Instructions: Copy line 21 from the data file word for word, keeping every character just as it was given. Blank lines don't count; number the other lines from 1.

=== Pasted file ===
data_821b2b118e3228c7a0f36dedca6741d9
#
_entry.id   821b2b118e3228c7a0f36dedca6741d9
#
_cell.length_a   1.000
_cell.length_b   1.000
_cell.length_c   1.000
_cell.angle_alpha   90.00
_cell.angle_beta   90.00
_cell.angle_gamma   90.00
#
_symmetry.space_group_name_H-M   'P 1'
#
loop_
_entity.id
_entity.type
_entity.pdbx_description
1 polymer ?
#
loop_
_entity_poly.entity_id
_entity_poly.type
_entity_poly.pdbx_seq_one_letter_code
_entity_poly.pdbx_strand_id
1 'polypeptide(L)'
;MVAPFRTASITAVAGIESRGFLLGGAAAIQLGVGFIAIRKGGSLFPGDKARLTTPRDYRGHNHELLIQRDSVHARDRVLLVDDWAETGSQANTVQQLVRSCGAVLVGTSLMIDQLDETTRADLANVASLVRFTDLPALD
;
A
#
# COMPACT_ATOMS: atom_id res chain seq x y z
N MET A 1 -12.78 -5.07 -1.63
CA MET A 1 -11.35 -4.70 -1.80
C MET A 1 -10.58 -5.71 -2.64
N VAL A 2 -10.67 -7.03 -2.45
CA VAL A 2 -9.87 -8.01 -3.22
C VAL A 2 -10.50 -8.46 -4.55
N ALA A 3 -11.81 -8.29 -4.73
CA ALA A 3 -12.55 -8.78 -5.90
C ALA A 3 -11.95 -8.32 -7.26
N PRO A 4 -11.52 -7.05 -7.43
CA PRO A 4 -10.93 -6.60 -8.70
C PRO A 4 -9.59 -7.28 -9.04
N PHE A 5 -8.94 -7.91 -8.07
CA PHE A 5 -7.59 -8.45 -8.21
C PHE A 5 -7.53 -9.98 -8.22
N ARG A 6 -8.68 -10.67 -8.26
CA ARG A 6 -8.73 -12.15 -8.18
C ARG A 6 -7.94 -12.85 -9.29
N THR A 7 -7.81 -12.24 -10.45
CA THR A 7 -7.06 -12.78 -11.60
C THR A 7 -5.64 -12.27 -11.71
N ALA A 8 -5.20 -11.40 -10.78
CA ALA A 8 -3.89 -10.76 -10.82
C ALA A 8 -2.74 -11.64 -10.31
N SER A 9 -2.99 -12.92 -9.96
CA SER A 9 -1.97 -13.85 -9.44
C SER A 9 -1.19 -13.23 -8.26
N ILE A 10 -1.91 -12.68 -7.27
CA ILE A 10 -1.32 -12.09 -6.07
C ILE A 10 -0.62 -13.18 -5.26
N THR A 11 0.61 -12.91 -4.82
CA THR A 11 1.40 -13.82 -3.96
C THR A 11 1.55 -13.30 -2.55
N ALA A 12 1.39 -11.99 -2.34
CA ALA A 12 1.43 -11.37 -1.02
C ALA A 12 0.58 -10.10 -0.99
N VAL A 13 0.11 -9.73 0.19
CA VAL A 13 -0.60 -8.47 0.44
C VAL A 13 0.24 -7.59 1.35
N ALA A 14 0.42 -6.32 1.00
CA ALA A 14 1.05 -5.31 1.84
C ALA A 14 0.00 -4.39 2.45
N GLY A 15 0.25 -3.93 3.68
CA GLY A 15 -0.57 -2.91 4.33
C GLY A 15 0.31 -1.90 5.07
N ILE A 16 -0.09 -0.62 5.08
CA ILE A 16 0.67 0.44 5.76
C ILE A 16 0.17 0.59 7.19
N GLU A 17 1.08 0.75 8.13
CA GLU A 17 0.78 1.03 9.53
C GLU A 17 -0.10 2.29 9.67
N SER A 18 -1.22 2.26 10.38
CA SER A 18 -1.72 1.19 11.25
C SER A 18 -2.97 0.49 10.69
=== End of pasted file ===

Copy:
_entity_poly.entity_id